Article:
Forget those designated trails--back-country terrain is where real sports enthusiasts are trekking. And with natural occurrences such as avalanches, hail storms and bear attacks common on these untrodden paths, products and services geared toward safety and survival are in great demand. Safety courses, first-aid kits and avalanche safety equipment prove attractive to the "out-of-bounds" skiers, riders and climbers of the world.
Such demand has also enticed entrepreneurs to turn their rough drafts into realities. For instance, David Weiss, 60, a project director for Salinas, California's Monterey Bay Regional Partnership, a federally funded group providing work experience for students, designed and markets the Sierra Survival Scarf for Santa Cruz, California-based Pacific Venture Outdoor Products. The scarf lists life-saving information such as weather patterns and water-procurement techniques directly on the cloth. And Tom Crowley, 62, a psychiatry professor at the University of Colorado in Denver and a back-country skier, invented the AvaLung, distributed by Salt Lake City's Black Diamond Equipment Ltd., a vest equipped with a filtration device that draws fresh air directly from suffocating avalanche-caused snowpacks. "My state has the [country's] highest mortality rate from avalanches," says Crowley. "All of us here are concerned about it, so I [thought] of a way to help reduce the risk."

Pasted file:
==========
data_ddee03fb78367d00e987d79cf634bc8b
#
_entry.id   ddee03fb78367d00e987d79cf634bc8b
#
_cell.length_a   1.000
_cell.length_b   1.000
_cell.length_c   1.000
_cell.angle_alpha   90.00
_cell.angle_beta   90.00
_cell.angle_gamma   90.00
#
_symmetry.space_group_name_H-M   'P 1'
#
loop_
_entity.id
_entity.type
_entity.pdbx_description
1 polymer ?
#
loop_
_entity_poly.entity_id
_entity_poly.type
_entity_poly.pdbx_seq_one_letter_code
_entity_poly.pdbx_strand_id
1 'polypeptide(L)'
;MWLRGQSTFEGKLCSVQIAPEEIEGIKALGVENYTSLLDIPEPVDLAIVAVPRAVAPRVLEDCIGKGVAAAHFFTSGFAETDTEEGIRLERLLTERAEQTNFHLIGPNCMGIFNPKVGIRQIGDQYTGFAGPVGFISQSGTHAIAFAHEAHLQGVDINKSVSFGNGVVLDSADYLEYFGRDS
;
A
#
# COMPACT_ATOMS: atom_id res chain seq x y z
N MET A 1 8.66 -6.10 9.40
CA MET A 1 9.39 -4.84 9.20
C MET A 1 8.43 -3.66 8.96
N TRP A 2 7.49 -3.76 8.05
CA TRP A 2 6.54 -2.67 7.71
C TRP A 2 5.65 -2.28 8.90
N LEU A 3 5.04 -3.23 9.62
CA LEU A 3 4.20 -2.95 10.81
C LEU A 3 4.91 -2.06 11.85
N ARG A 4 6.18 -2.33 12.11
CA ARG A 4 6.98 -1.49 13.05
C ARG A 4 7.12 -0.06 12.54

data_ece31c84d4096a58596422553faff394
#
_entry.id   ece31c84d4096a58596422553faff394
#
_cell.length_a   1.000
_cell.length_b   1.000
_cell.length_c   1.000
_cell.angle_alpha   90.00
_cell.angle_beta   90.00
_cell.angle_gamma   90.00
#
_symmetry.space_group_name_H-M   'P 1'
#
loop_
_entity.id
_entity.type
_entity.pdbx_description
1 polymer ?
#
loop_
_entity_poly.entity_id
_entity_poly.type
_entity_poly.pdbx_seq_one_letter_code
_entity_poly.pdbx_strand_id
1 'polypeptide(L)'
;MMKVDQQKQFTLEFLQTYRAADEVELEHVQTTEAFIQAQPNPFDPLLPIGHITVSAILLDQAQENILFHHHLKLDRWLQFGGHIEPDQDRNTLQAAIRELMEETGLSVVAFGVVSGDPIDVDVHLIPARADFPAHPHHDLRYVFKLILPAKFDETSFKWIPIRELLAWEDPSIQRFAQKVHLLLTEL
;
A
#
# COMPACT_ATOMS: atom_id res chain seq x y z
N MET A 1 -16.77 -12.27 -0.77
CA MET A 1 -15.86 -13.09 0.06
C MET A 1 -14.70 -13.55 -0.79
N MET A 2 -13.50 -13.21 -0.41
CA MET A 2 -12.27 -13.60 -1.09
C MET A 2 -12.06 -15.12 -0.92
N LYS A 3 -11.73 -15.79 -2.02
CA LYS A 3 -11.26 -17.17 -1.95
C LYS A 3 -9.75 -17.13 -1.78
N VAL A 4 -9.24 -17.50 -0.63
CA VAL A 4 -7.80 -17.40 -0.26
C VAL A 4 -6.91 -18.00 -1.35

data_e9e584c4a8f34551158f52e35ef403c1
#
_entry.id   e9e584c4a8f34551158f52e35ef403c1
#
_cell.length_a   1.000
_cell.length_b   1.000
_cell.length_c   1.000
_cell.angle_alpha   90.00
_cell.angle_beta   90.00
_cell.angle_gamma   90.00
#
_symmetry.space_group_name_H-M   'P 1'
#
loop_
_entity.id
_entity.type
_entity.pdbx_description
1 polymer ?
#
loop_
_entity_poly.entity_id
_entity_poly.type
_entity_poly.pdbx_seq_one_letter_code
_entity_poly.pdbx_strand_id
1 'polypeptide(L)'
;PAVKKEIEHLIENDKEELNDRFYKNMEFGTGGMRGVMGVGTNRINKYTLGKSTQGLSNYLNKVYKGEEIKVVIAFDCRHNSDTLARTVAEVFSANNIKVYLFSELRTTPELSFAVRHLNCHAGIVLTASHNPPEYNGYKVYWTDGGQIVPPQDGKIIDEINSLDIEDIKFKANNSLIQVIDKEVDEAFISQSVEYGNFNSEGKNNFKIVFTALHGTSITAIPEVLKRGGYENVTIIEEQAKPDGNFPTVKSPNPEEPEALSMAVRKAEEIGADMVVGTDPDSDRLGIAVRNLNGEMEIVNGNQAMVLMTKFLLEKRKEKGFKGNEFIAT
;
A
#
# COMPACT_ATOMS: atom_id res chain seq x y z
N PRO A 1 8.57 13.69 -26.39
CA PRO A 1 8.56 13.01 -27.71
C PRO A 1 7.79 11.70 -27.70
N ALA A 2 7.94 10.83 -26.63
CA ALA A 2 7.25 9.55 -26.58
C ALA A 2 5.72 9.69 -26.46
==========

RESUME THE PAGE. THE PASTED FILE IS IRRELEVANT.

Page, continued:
Just keep in mind, these items won't pre-vent disasters--in fact, any outdoor adventurer should know that the most important thing to bring on a back-country enterprise is common sense.